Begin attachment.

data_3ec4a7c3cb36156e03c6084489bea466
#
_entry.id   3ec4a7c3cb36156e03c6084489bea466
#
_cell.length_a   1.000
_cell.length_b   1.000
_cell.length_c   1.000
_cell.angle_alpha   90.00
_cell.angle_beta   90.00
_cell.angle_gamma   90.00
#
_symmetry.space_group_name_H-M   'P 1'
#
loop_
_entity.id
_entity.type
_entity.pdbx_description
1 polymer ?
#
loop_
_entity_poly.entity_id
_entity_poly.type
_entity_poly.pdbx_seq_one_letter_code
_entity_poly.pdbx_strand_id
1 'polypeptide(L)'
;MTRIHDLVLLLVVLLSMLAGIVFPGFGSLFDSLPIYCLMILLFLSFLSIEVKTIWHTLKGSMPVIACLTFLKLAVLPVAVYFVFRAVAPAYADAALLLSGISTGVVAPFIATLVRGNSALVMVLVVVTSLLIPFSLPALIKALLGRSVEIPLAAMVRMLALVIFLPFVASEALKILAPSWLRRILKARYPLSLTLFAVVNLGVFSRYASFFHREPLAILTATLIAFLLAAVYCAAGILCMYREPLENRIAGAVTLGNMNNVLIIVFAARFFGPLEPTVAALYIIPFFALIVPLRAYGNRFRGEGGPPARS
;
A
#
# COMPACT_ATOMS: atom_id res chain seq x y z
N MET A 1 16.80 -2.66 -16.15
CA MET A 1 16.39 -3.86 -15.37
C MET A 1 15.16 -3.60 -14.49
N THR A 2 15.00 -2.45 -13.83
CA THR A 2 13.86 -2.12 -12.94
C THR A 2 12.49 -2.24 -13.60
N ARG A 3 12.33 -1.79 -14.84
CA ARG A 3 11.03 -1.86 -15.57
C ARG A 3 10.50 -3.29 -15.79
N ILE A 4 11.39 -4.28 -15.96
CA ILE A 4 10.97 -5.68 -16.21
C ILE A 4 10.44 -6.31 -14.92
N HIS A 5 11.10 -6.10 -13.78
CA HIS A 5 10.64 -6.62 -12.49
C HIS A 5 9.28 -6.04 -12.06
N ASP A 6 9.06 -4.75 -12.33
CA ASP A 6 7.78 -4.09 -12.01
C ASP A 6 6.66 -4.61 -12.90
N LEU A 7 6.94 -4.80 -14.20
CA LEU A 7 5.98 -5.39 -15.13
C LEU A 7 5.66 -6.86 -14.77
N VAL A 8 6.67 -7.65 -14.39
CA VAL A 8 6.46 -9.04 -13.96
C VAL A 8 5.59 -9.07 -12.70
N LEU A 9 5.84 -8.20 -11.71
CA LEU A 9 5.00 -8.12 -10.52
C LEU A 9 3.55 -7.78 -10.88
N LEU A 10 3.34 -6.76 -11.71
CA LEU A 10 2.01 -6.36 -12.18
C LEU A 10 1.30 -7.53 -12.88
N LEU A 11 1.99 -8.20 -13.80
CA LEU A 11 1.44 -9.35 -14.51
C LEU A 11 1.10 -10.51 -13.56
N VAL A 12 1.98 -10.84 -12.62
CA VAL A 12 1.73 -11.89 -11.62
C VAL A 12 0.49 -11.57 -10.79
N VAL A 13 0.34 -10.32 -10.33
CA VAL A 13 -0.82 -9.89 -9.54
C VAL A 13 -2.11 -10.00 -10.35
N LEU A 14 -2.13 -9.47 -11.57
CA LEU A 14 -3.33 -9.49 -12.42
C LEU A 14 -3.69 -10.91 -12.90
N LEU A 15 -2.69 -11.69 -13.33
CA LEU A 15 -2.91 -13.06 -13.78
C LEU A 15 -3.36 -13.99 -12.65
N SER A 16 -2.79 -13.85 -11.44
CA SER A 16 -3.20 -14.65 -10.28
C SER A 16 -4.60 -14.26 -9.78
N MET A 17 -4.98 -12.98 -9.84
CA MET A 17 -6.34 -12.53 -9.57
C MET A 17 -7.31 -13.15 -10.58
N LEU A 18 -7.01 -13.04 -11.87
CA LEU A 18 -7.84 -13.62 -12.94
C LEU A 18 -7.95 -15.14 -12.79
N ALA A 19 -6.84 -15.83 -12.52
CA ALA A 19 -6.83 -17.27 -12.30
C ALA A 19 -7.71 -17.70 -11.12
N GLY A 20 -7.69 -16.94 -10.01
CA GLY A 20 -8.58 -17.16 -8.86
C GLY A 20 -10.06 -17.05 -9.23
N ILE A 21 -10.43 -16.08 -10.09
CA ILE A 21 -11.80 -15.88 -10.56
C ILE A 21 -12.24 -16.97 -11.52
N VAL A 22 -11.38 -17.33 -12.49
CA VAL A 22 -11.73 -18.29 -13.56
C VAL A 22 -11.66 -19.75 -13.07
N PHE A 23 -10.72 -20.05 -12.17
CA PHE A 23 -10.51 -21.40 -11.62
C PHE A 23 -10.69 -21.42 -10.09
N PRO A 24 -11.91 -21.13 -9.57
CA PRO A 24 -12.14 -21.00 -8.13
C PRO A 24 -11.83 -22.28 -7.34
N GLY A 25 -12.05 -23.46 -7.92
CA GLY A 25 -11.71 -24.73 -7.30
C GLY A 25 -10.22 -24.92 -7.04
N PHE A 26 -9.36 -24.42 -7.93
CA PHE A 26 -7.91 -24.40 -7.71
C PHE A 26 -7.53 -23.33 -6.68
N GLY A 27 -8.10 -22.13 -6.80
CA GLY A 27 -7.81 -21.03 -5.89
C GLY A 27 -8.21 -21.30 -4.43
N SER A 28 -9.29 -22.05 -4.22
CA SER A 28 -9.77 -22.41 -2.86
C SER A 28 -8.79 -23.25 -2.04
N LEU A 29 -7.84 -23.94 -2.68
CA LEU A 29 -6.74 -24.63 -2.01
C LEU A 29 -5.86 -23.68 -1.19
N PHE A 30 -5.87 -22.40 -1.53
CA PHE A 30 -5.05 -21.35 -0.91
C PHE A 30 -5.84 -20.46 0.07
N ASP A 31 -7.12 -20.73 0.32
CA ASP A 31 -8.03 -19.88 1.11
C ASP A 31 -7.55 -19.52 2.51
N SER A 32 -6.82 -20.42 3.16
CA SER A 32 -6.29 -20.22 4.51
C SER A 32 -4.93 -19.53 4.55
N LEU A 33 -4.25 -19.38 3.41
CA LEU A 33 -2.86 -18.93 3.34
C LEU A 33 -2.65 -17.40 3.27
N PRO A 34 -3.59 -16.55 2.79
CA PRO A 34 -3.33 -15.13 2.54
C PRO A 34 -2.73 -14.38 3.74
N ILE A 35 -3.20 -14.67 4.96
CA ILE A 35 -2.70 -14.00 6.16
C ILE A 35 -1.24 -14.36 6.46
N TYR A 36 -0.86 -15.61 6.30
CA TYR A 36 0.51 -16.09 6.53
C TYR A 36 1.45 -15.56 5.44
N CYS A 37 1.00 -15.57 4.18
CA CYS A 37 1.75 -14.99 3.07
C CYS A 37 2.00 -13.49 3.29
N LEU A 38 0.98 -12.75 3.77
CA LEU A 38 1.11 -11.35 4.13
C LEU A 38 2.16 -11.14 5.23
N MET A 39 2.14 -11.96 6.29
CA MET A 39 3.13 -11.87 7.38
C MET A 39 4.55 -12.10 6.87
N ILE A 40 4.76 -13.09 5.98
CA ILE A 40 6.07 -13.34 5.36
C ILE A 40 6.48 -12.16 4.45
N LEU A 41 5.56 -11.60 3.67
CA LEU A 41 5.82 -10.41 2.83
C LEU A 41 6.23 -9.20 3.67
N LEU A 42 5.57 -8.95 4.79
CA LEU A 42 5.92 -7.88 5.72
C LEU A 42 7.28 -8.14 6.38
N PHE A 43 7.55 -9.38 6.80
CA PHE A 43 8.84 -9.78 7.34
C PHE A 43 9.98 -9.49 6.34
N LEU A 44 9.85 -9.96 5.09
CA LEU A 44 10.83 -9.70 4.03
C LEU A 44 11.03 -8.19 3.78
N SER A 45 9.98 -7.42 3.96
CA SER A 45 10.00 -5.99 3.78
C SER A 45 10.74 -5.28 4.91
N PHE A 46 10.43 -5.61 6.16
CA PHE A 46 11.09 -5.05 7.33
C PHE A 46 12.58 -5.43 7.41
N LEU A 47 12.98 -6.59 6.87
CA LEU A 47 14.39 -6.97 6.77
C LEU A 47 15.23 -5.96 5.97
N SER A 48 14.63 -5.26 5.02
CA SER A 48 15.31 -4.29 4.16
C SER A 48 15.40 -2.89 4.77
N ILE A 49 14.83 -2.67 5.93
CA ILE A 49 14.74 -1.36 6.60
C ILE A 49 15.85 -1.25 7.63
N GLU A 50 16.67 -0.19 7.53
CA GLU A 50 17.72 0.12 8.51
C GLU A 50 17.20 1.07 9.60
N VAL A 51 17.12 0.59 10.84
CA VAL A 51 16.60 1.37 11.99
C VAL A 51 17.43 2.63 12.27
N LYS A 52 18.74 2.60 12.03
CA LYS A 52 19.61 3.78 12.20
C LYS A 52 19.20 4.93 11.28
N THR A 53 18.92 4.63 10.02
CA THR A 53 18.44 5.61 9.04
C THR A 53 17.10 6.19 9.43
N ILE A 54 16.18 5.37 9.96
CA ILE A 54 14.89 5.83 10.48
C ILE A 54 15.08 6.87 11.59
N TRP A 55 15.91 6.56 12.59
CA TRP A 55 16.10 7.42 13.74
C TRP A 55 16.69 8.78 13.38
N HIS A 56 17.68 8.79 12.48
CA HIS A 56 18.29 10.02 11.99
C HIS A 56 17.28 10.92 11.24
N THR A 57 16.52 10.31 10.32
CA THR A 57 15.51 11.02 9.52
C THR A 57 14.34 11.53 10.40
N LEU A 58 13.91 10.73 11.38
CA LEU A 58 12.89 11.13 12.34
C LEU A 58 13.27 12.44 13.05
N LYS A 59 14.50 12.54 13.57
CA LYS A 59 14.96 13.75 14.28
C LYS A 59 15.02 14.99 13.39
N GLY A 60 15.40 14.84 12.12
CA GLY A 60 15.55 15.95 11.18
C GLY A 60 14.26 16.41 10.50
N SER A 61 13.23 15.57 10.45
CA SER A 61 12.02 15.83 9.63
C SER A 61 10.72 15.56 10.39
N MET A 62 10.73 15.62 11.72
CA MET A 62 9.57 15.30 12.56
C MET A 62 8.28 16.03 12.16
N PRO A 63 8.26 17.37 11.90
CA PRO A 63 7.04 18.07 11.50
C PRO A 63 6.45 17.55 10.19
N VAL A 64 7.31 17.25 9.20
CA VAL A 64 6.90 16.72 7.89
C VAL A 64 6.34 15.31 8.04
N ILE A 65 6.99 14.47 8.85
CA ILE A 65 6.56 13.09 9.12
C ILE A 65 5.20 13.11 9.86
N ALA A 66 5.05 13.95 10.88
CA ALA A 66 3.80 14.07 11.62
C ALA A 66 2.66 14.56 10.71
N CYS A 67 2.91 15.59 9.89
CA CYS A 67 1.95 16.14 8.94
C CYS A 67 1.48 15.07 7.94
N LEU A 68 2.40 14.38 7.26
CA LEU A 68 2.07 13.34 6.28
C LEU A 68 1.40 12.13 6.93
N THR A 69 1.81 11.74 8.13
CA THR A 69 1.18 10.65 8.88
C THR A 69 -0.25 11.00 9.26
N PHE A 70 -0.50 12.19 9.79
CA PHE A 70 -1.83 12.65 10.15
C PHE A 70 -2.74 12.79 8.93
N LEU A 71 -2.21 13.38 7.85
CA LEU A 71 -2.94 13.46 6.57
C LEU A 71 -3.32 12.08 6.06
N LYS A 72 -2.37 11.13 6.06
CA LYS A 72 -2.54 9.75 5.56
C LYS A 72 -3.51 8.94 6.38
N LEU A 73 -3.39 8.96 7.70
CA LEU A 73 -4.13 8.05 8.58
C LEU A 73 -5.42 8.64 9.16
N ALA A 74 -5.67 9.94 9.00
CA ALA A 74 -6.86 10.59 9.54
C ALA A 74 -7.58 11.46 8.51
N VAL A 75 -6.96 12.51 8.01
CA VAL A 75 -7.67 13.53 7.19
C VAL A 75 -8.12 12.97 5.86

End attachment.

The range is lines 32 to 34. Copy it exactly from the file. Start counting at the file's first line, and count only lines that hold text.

CA MET A 1 16.39 -3.86 -15.37
C MET A 1 15.16 -3.60 -14.49
N THR A 2 15.00 -2.45 -13.83